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Your Healthy Family: 3 Canon City brothers undergo kidney transplant

Posted at 12:03 PM, Apr 15, 2019
and last updated 2023-02-21 12:09:09-05

Disclaimer: This is sponsored content. All opinions and views are of UCHealth and does not reflect the same of KOAA.

COLORADO SPRINGS – As part of Donate Life Month, to raise awareness of being an organ donor, in this story we’re following up on the Root brothers, Marcus, Christopher, and Austin, from Canon City.  All three are under the age of 12, and all three have a rare genetic disease called cystinosis.

Dr. Margret Bock, who is a pediatric nephrologist with Children’s Colorado, explains,

“These kids with nephropathic or intermediate cystinosis ultimately require a kidney transplant and end up needing to be on lifelong medications.”

While medications and treatment have improved the quality of life for those with cystinosis, there is no getting around kidney failure at some point.

For the Root family, that meant the news, that not just one of their children would require a kidney transplant, but all three.

Gary Root remembers the gravity of that realization. “It’s scary when you find out your child needs an organ. You’re willing to go jump in and say, ‘take mine’ but it’s not always that simple. Then you hear stories about people waiting years for a new kidney and having to be on dialysis and their health is getting worse and worse. The only thought that kept going through my head before Marcus was transplanted was, ‘Okay, are we going to have to do this with all three, be on dialysis until they are close to18 years old?”’

Dr. Bock explains for kids with cystinosis, “A big hurdle is kidney transplant because of the effects that cystinosis has on the kidney. It affects the quality of life monumentally. Prior to the transplant, all three of these boys needed to take huge volumes of very unappetizing supplements. Salt, potassium, and phosphorous are all the things that [a body]needs to grow and thrive. Oftentimes, it’s variations of forms of baking soda and you can imagine drinking that and water in very large volumes – when you’re a very small kid – it’s not easy. Many kids with cystinosis end up needing a feeding tube.”​

The first to get a new kidney in June of 2016 was the oldest of the three brothers, Marcus. Gary remembers, “With Marcus, we knew it was a risk, but I’m not going to deny anything that can help my son. We put an article out for a live donor through the paper in Canon City and as soon as we put the article out we got a call that there was a donor for him.”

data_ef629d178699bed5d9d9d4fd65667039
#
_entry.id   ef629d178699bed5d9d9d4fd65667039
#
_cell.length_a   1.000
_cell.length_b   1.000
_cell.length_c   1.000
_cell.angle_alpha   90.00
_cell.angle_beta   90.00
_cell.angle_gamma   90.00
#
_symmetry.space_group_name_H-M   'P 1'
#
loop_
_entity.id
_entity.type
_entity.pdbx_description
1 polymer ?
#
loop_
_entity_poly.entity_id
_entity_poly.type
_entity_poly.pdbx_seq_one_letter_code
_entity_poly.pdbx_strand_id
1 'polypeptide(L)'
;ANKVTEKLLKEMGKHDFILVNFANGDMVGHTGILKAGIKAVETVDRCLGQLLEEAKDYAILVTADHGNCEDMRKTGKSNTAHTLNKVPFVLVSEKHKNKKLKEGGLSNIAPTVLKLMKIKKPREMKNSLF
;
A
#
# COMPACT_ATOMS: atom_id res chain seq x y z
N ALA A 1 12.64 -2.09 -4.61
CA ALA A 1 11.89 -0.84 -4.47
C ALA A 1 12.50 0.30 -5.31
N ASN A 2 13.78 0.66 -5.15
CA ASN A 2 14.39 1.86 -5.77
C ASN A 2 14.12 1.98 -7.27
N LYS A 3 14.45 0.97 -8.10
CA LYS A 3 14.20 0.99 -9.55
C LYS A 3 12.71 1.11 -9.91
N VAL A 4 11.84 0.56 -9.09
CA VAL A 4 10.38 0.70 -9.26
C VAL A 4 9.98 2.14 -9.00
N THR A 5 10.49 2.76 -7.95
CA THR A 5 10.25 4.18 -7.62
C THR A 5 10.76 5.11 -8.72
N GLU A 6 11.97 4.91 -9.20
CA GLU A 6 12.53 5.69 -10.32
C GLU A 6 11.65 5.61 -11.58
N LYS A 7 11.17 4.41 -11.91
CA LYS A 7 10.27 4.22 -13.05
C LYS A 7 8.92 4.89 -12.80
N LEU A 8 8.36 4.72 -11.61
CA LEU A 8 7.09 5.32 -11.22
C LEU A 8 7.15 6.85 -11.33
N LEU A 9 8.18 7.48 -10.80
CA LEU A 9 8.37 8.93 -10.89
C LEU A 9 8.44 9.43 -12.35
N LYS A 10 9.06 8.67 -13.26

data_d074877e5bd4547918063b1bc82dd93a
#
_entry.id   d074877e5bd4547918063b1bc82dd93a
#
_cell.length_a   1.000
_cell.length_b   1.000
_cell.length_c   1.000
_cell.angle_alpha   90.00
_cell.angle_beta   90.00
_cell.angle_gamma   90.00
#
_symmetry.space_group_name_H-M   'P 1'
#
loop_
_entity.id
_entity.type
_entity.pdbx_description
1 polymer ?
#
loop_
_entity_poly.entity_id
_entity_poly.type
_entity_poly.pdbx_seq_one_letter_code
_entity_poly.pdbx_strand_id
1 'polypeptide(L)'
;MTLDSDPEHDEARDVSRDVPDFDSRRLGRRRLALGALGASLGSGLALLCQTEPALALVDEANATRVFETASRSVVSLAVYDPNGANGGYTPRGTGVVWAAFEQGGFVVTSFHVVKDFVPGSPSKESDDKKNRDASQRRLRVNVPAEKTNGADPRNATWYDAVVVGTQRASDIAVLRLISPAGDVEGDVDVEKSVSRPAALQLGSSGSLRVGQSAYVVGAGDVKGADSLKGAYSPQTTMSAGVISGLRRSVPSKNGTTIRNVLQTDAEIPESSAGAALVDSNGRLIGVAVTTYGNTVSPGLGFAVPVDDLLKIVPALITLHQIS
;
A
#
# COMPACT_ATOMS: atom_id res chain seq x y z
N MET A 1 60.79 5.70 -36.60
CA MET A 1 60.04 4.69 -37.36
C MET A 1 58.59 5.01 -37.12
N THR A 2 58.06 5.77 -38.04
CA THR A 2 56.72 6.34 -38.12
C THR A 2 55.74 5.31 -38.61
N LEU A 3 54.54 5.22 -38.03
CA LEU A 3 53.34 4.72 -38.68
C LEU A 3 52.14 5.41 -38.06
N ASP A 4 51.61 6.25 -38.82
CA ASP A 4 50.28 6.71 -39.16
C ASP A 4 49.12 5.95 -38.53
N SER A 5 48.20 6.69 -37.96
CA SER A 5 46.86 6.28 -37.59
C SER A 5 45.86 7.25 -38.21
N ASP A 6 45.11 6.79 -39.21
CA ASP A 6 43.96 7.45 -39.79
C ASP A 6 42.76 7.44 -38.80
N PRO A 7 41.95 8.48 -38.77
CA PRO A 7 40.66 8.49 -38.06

Then in July of 2018, it was the youngest of the three brothers, Austin. Garland says, “With Austin when he got the call hopes were he and Christopher could have the same donor, but it didn’t work out that way.”

Just two months later, in September of 2018, it was Christopher’s turn. Garland says with Marcus leading the way, Austin and Christopher both benefited from a brother go through a kidney transplant. “With Christopher’s recovery, he saw how well Austin did he just wanted to do better. It was a competition between them, he wanted to do better, wanted to get out of bed faster, be off pain medication faster, be out of the hospital faster, everything.  As soon as they got back to the room at the Ronald McDonald House in Denver, they were playing – like nothing had happened.”

While still facing numerous health challenges, with the gift of a new kidney the boy's overall quality of life skyrocketed almost immediately.

Gary says, “Their drive to eat went up, their growth went up, their weight went up, their energy level went up, even their teachers at the elementary school noticed they were doing so much better.”

Dr. Bock explains, “When the new kidney goes in the need for supplements essentially goes away. So the quality of life is improved incredibly and they get all the benefits of having a normal kidney again. That means help with growth, it helps with all the other things that normal healthy kidneys do. The cystinosis continues to affect the rest of the body, but the kidney is protected.”

Even for the Root family, the speed at which these boys improved after the transplant was surprising. Gary says, “You are relearning your own child that you’ve sat there and watched from birth. They basically just became a whole different person, but a better person, and their attitudes on life are so much better.”

Before the end of organ donation awareness month, we’ll show you how the boys are doing these days, the special bond they share, and the one thing they hope each and every one of us will do.